Hail Mary

This Friday sees the belated Chicago premiere of Abel Ferrara’s Pasolini (2014), a reverential consideration of the Italian poet, novelist, essayist, and filmmaker Pier Paolo Pasolini. Set during the final days of Pasolini’s life in 1975, the movie opens with the artist looking at scenes of what would turn out to be his final film, Salo, or the 120 Days of Sodom. (The Gene Siskel Film Center will revive that shocking masterpiece this week to coincide with its run of Pasolini.) Yet as Ferrara’s film progresses, it becomes clear that the Bronx-born director is less interested in considering Pasolini as a filmmaker than as a public intellectual; Pasolini hinges on scenes in which the Italian author (played movingly by Willem Dafoe) elucidates his critique of the modern world to curious journalists. The movie may not offer a comprehensive view of Pasolini’s life and work, but it does convey the seismic impact of his intervention into European culture.

Pasolini remains one of the few genuine public intellectuals among major auteurs. Through his writings, interviews, and public appearances, he carried over the concerns of his films to society at large. I’m doubtful as to whether we have any figures like this in contemporary cinema culture. Jean-Luc Godard is still alive at 89, but given his age his public appearances are understandably infrequent, and the scope of his influence seems narrower today than it did even two decades ago. Claire Denis, Lucrecia Martel, and Jia Zhang-ke (to name three of the most intelligent working filmmakers) certainly possess intellectual concerns, but their intellectual projects are generally limited to their films. Below are five capsule reviews from the Reader archives that consider masterpieces that feed into their directors’ larger cultural interventions.


October (Ten Days That Shook the World) Sergei Eisenstein was given a free hand and a mammoth budget to re-create the October Revolution for its tenth anniversary (1927), but the results displeased the authorities—for reasons both political (Trotsky, suddenly banished from the Soviet Union, had to be hurriedly eliminated from the final cut) and aesthetic (Eisenstein’s extreme formalism, here at its most abstract and theoretical). Much of the montage plays better in analytical retrospect than it does on the screen, but much of the film is genuinely stirring—when he wasn’t theorizing, the man really could cut film. —Dave Kehr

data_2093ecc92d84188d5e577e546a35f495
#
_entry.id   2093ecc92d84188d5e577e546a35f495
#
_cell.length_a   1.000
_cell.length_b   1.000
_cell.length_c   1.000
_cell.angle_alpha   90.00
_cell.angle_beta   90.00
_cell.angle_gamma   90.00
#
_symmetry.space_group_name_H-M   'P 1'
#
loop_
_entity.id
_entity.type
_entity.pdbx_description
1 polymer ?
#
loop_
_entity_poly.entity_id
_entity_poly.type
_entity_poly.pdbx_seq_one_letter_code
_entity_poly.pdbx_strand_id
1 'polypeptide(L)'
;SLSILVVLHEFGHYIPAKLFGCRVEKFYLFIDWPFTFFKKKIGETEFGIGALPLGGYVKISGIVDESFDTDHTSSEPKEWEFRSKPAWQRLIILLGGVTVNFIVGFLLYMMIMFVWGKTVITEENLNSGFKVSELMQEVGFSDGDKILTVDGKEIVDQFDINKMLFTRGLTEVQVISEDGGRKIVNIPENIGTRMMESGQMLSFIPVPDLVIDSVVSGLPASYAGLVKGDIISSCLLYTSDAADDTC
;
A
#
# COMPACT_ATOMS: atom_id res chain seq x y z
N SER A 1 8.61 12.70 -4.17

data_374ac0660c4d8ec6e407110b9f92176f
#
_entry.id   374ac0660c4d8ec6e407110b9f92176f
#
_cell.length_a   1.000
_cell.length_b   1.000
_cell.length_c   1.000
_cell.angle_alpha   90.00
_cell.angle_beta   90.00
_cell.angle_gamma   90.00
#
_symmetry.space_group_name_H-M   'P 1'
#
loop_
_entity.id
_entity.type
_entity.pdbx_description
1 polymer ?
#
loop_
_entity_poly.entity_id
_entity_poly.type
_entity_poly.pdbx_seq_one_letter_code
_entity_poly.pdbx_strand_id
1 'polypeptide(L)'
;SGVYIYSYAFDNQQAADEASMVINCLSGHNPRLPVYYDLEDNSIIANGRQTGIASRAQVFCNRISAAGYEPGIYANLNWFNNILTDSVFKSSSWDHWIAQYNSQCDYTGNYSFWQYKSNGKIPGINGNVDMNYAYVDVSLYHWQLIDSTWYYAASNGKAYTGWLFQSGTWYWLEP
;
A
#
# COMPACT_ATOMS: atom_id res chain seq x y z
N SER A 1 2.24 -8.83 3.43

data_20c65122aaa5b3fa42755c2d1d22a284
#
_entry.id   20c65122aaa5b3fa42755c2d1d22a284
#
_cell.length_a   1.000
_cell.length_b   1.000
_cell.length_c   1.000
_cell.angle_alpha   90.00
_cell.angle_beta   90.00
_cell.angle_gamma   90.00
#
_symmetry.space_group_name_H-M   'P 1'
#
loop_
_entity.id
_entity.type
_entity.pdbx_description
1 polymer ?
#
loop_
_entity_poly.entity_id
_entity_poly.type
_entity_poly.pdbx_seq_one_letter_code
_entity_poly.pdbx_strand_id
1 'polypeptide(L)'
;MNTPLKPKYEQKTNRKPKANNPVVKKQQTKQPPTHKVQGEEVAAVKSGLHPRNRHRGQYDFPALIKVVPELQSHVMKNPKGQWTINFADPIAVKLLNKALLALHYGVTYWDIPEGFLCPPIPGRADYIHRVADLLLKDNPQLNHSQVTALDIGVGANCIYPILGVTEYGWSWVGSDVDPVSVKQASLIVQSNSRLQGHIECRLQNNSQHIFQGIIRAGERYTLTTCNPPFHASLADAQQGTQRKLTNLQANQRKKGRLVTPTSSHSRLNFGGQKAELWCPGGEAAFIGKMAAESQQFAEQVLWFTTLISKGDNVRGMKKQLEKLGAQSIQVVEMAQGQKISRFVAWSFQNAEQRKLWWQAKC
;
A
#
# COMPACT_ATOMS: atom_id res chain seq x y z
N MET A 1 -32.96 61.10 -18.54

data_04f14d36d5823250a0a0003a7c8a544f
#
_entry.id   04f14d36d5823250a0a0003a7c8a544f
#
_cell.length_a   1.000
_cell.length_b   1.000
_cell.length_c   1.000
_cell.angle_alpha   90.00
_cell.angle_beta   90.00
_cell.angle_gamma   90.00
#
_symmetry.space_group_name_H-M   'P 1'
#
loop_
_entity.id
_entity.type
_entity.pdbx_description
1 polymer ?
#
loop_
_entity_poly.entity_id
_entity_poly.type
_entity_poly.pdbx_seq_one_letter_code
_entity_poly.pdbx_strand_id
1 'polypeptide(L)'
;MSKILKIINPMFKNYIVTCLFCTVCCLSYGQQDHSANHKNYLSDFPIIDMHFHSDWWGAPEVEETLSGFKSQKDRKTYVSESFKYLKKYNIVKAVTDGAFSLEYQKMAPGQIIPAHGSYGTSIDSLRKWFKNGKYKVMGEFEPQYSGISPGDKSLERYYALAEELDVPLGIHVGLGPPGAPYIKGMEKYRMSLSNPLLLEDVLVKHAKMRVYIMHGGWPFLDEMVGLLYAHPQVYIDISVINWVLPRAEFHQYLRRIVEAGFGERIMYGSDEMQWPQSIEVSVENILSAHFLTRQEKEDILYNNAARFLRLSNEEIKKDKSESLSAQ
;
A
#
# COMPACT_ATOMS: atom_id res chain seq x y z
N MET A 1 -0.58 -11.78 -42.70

Teorema Apart from his final feature, Salo, this is probably Pier Paolo Pasolini’s most controversial film, and to my mind one of his very best, though it has the sort of audacity and extremeness that send some American audiences into gales of derisive, self-protective laughter (1968). The title is Italian for “theorem,” in this case a mythological figure: an attractive young man (Terence Stamp) who visits the home of a Milanese industrialist and proceeds to seduce every member of the household—father, mother (Silvana Mangano), daughter (Anne Wiazemsky), son, and maid (Laura Betti). Then he leaves, and everyone in the household undergoes cataclysmic changes. Pasolini wrote a parallel novel of the same title, part of it in verse, while making this film; neither work is, strictly speaking, an adaptation of the other, but each deals with the same elements, and the stark poetry of both is like a triple-distilled version of Pasolini’s view of the world—a view in which Marxism, Christianity, and homosexuality are forced into mutual and scandalous confrontations. It’s an “impossible” work: tragic, lyrical, outrageous, indigestible, deeply felt, and wholly sincere. —Jonathan Rosenbaum